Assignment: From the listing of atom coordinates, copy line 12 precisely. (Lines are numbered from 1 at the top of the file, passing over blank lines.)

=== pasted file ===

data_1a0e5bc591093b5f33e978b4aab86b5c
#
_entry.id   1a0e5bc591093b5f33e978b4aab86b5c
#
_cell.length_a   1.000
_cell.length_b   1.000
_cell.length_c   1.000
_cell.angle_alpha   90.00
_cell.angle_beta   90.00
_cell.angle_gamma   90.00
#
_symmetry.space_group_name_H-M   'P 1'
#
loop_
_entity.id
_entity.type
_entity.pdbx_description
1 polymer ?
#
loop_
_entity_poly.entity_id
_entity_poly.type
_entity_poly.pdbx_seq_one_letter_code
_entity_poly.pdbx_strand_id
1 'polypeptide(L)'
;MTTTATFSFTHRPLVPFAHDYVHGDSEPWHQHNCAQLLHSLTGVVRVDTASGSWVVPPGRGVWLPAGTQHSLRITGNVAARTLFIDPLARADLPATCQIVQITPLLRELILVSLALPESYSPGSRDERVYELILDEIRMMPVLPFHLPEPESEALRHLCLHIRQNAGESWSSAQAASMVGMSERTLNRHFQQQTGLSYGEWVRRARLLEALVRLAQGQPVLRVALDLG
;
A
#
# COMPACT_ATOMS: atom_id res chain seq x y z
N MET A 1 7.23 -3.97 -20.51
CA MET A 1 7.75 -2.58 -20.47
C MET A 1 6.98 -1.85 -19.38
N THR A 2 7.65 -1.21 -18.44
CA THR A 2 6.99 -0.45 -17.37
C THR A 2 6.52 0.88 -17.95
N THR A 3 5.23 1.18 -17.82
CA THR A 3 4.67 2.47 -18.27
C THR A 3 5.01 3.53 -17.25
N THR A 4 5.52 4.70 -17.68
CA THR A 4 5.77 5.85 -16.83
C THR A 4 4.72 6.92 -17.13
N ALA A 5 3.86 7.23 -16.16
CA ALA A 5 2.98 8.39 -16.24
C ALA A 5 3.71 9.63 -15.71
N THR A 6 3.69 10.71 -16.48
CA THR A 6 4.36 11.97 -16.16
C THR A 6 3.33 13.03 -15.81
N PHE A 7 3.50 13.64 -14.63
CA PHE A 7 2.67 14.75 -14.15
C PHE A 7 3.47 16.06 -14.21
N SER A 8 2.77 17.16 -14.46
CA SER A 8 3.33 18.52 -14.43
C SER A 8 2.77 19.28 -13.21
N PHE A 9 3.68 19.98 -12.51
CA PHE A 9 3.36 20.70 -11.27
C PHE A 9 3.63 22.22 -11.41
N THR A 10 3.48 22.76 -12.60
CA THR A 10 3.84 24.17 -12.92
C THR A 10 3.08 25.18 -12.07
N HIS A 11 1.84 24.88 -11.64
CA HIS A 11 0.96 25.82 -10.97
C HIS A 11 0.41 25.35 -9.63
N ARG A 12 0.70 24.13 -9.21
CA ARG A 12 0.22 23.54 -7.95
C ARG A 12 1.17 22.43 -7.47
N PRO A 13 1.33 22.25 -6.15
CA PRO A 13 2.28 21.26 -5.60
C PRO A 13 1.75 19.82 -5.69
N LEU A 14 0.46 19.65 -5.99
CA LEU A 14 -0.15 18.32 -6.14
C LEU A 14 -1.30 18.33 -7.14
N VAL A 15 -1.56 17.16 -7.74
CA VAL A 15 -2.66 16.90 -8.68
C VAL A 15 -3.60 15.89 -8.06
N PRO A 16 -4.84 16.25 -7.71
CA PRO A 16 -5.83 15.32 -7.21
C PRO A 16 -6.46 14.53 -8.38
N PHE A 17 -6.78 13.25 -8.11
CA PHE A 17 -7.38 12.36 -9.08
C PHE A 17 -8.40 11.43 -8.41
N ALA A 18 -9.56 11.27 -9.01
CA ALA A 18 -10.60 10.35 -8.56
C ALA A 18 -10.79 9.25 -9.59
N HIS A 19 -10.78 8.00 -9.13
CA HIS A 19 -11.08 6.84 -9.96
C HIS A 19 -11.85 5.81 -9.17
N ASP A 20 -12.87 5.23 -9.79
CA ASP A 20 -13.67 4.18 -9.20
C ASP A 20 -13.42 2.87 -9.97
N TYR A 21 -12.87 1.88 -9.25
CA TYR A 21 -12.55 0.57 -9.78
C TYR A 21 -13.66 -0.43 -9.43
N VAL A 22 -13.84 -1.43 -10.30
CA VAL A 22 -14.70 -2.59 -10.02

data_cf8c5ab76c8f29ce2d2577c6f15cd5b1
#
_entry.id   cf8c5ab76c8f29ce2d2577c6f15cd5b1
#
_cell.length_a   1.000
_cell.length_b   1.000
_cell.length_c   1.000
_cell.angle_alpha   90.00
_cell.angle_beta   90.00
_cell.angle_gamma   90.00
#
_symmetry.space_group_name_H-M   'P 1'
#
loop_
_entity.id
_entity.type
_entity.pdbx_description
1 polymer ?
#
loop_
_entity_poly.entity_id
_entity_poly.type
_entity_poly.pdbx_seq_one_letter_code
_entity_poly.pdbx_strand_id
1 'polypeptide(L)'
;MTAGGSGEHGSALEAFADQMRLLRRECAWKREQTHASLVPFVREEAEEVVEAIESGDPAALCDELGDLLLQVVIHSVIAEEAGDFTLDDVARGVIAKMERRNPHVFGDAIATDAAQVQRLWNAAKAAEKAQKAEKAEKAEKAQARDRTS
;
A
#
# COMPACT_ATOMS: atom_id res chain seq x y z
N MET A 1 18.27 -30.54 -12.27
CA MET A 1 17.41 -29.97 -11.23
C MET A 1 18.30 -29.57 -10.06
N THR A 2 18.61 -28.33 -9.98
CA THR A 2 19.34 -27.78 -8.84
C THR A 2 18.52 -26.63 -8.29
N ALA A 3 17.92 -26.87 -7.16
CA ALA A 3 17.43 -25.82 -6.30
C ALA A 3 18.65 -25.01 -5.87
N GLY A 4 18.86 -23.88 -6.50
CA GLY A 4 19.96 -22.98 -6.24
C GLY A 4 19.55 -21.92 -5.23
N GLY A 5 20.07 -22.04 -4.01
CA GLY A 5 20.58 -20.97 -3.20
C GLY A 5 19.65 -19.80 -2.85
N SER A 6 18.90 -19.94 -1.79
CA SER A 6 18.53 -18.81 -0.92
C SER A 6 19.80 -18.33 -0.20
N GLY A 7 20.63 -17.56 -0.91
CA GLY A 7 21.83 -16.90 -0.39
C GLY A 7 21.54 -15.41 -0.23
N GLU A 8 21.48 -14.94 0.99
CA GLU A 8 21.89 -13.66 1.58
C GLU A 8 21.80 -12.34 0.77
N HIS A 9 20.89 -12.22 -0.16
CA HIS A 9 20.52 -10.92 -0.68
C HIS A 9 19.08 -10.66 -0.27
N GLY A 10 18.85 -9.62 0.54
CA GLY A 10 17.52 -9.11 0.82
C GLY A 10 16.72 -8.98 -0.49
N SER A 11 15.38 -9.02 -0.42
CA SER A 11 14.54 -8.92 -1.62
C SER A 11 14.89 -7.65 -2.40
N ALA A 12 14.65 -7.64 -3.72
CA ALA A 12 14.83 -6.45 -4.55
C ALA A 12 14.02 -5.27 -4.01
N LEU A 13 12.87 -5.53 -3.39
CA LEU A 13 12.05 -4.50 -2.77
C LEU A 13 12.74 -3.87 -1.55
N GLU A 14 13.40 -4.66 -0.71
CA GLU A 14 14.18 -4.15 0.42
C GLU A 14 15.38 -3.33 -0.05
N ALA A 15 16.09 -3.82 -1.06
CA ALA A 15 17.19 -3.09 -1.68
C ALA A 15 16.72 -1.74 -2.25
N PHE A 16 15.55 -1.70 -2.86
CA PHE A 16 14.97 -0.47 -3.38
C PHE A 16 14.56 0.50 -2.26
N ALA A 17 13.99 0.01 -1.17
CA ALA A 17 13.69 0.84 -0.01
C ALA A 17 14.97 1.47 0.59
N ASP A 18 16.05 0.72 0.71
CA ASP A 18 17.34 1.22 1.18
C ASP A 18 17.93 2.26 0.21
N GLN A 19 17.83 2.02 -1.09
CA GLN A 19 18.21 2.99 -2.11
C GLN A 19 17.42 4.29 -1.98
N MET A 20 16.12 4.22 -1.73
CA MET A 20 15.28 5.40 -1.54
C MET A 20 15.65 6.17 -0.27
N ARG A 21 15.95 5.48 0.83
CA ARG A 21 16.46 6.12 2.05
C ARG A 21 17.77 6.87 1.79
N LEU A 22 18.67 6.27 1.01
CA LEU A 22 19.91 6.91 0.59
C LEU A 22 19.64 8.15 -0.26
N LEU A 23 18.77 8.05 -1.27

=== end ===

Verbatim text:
_symmetry.space_group_name_H-M   'P 1'